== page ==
by Christian Waterman
It makes sense to start an argument against the NBA’s age limit with LeBron James. For him to have gone to college, certainly for just a year, would have resulted in nothing more than leaving millions on the table. In 2004, he would again have been the first pick, ahead of fellow jumper Dwight Howard and three-year UConn graduate.
What profit – financial, mental, physical – does an NBA-ready player such as LeBron accrue from a year at the University of ____? The school’s pockets are sure to be lined handsomely, as well as the NCAA’s capitalizing on the athlete’s image. So is it any surprise that these amateurs are taking money and gifts under the table? Sebastian Telfair, from Seaside Projects in the gritty part of Coney Island, sought a better life for his family – solution: sign with Adidas and declare for the Draft.
These players who were once equals, high school legends appearing together on the cover of SLAM 62, are now miles apart in terms of their impact on the League. It’s unfair to say that Bassy should have gone to college because he’s developed in to a serviceable point guard, and spent the end of last season buried on the Cavs’ bench.
The assessment of this exclusionist policy is that it’s unfair, forcing players to go to college, or in recent years, seek an alternative post-secondary route. While many were ready to cast off Brandon Jennings after his mediocre season with Lottomatica Roma, his 55-point roar and march in to the Playoffs proved them categorically wrong, and Young Buck absolutely right. For prospects like Jennings, playing at the professional level is a much better breeding ground than college, because still the competition level in the NCAA is inferior to that on the next level. Players with size, or those with exemplary skill dominate the college game, and that does not necessarily translate (see Morrison, Adam).
And truthfully, what is the point of college basketball at this point? The cream of the crop has been fending off recruiters since their middle school days, and now college ball is more of a business than an amateur sport. After attending a bevy of shoe camps, playing on AAU teams with and against the best in the nation, and with prep schools that churn out stars like Oak Hill, why spend another year on a campus, when the checks are readily available at the next level. The only discernable difference is school itself, but a one-and-done player only has to fulfill one semester of work if he so chooses.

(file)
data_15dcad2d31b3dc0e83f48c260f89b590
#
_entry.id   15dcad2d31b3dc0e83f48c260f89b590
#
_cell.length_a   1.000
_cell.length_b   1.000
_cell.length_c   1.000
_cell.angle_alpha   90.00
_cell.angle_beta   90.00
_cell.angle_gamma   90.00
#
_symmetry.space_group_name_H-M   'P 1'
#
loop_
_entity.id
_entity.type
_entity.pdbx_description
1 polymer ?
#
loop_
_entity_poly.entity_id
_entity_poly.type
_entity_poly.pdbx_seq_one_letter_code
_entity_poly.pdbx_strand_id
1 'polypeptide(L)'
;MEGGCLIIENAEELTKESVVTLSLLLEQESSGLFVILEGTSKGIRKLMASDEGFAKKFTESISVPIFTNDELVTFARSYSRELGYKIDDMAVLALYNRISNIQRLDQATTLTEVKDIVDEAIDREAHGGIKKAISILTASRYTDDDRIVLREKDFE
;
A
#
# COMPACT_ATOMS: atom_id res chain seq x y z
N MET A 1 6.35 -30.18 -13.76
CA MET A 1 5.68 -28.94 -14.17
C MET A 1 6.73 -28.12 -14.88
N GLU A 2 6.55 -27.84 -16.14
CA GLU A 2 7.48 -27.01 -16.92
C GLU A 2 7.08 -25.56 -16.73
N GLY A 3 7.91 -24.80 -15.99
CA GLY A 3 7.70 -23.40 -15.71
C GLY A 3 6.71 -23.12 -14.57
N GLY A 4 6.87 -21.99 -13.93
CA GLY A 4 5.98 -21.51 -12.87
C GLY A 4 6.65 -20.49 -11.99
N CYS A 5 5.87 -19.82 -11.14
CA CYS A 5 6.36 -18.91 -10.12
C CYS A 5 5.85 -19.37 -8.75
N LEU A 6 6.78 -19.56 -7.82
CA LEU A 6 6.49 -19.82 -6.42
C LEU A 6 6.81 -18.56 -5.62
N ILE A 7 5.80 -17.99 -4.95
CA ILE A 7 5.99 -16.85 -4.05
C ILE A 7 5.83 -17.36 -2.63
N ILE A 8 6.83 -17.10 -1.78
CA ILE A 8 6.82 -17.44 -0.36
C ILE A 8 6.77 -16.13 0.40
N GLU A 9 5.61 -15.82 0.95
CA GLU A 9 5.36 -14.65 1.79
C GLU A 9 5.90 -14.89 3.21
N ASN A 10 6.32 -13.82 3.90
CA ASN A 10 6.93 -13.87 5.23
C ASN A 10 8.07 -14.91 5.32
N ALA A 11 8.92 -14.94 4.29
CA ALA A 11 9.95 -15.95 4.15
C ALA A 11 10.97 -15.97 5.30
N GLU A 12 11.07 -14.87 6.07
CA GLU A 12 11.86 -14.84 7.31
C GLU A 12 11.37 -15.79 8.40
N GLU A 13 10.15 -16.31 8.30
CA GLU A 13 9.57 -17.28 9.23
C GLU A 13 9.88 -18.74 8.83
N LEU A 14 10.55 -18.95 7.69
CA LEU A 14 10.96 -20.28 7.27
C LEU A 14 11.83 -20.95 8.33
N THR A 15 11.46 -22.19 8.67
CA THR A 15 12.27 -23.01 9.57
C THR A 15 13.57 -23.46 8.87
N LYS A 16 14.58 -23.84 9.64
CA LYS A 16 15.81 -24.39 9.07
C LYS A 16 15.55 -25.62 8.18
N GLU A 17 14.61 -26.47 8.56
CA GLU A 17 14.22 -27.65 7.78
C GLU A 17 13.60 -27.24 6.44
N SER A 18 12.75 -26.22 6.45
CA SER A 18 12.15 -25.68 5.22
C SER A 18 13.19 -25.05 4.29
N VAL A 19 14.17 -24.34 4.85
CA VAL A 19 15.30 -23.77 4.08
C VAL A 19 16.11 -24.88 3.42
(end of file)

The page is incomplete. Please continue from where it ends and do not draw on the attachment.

The NBA age limit does deserve some commendation. It’s saved hundreds of kids who would have come in to the League unprepared to handle the demands. A perfect case is Michael Beasley, who’s only recently gotten his act together, although he would have been a top pick out of high school. On the other hand, his year at K-State apparently didn’t teach him anything about not smoking weed at official league functions or how to spend his money. It’s also avoided more horror stories of the ones who don’t make it like Lenny Cooke’s (where art thou Lenny?). Most importantly, and surely a significant factor in implementing the restriction, is the invigoration of the college game as a result of the best players being forced to go to school.
Even the filthiest of programs cannot compete with the complete freedom, riches, and excesses of the NBA life, so the age limit was a godsend for them. Until the coaches realized these players were nothing more than year-long rentals and started crying foul. Several top coaches including Tom Izzo suggest adopting the baseball model — teams drafting players without the convoluted declaration process – conserving their college eligibility and allowing the player to decide following the Draft.
In all, the NBA age limit, while flawed and in need of change, is positive because it gives these players time to develop before making the final step up. For the top prospects, it at least showcases them and hones their image, with John Wall being a relative unknown on the national scene not too long ago. Of course, the League is the ultimate winner here, with a competent screening process before it takes these young men on. Interestingly, Kobe, KG, LeBron, and Dwight Howard, some of the grandest figures of this year’s Playoffs, don’t have any college experience (Not to mention Perk and Andrew Bynum, the youngest NBA player ever.)
I say take off the shackles and allow the ones who are ready to head straight to the League. If the NBA decided to open up the draft pool to all players instead of those who stay in after their cutoff date, once the 60 picks have elapsed, the decision on whether or not to remain at school will be apparent. If I’m a sophomore who hears some good things about my draft stock and stay in to go undrafted, I just threw away two years of eligibility for a future of uncertainty, based off of hearsay from a businessman looking to sign another client. I’d be pissed.
Christian Waterman is a rising sophomore at UMass Amherst, where he is a double major in Sport Management and English. Christian is a lifelong resident of Brooklyn, and a die-hard Knicks fan, so life’s rough. Check out more of his work at writethefuture.tumblr.com.